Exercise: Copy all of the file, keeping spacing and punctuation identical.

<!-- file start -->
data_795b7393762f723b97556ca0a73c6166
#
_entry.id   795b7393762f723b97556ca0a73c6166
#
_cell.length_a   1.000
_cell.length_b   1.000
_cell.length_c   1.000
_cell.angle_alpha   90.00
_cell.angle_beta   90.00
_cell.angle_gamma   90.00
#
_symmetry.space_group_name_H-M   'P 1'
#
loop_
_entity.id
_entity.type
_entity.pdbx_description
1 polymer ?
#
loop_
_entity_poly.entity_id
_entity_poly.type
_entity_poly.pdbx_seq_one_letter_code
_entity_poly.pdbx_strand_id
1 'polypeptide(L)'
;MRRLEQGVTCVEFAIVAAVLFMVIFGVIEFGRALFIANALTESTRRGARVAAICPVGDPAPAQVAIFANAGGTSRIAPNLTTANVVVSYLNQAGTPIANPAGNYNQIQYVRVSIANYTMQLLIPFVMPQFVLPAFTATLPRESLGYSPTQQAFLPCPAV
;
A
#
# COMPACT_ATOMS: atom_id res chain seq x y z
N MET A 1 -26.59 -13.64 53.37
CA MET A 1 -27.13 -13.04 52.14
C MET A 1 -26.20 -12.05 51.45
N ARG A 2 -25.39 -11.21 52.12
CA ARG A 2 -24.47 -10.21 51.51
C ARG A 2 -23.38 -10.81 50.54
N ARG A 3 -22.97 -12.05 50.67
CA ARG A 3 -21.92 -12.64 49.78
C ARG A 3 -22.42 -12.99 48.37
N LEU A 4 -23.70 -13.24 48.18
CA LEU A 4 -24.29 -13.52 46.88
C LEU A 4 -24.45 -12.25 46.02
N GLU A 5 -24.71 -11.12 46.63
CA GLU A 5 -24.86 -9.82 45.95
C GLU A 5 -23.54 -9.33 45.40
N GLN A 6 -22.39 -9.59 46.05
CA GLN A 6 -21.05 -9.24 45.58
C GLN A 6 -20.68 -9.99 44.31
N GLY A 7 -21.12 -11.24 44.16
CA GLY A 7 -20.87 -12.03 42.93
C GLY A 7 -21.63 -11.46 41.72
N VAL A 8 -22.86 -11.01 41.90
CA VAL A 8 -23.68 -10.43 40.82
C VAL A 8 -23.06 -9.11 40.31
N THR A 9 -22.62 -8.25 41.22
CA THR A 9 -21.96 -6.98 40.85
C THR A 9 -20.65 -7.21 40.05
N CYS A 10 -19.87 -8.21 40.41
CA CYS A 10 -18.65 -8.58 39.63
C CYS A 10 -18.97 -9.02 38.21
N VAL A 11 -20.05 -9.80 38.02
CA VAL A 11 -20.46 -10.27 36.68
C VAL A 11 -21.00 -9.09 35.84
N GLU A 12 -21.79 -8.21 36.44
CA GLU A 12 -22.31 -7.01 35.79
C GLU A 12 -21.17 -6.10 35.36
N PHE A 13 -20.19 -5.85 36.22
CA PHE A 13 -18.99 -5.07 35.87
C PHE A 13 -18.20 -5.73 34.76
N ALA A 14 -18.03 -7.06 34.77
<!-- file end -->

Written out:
data_795b7393762f723b97556ca0a73c6166
#
_entry.id   795b7393762f723b97556ca0a73c6166
#
_cell.length_a   1.000
_cell.length_b   1.000
_cell.length_c   1.000
_cell.angle_alpha   90.00
_cell.angle_beta   90.00
_cell.angle_gamma   90.00
#
_symmetry.space_group_name_H-M   'P 1'
#
loop_
_entity.id
_entity.type
_entity.pdbx_description
1 polymer ?
#
loop_
_entity_poly.entity_id
_entity_poly.type
_entity_poly.pdbx_seq_one_letter_code
_entity_poly.pdbx_strand_id
1 'polypeptide(L)'
;MRRLEQGVTCVEFAIVAAVLFMVIFGVIEFGRALFIANALTESTRRGARVAAICPVGDPAPAQVAIFANAGGTSRIAPNLTTANVVVSYLNQAGTPIANPAGNYNQIQYVRVSIANYTMQLLIPFVMPQFVLPAFTATLPRESLGYSPTQQAFLPCPAV
;
A
#
# COMPACT_ATOMS: atom_id res chain seq x y z
N MET A 1 -26.59 -13.64 53.37
CA MET A 1 -27.13 -13.04 52.14
C MET A 1 -26.20 -12.05 51.45
N ARG A 2 -25.39 -11.21 52.12
CA ARG A 2 -24.47 -10.21 51.51
C ARG A 2 -23.38 -10.81 50.54
N ARG A 3 -22.97 -12.05 50.67
CA ARG A 3 -21.92 -12.64 49.78
C ARG A 3 -22.42 -12.99 48.37
N LEU A 4 -23.70 -13.24 48.18
CA LEU A 4 -24.29 -13.52 46.88
C LEU A 4 -24.45 -12.25 46.02
N GLU A 5 -24.71 -11.12 46.63
CA GLU A 5 -24.86 -9.82 45.95
C GLU A 5 -23.54 -9.33 45.40
N GLN A 6 -22.39 -9.59 46.05
CA GLN A 6 -21.05 -9.24 45.58
C GLN A 6 -20.68 -9.99 44.31
N GLY A 7 -21.12 -11.24 44.16
CA GLY A 7 -20.87 -12.03 42.93
C GLY A 7 -21.63 -11.46 41.72
N VAL A 8 -22.86 -11.01 41.90
CA VAL A 8 -23.68 -10.43 40.82
C VAL A 8 -23.06 -9.11 40.31
N THR A 9 -22.62 -8.25 41.22
CA THR A 9 -21.96 -6.98 40.85
C THR A 9 -20.65 -7.21 40.05
N CYS A 10 -19.87 -8.21 40.41
CA CYS A 10 -18.65 -8.58 39.63
C CYS A 10 -18.97 -9.02 38.21
N VAL A 11 -20.05 -9.80 38.02
CA VAL A 11 -20.46 -10.27 36.68
C VAL A 11 -21.00 -9.09 35.84
N GLU A 12 -21.79 -8.21 36.44
CA GLU A 12 -22.31 -7.01 35.79
C GLU A 12 -21.17 -6.10 35.36
N PHE A 13 -20.19 -5.85 36.22
CA PHE A 13 -18.99 -5.07 35.87
C PHE A 13 -18.20 -5.73 34.76
N ALA A 14 -18.03 -7.06 34.77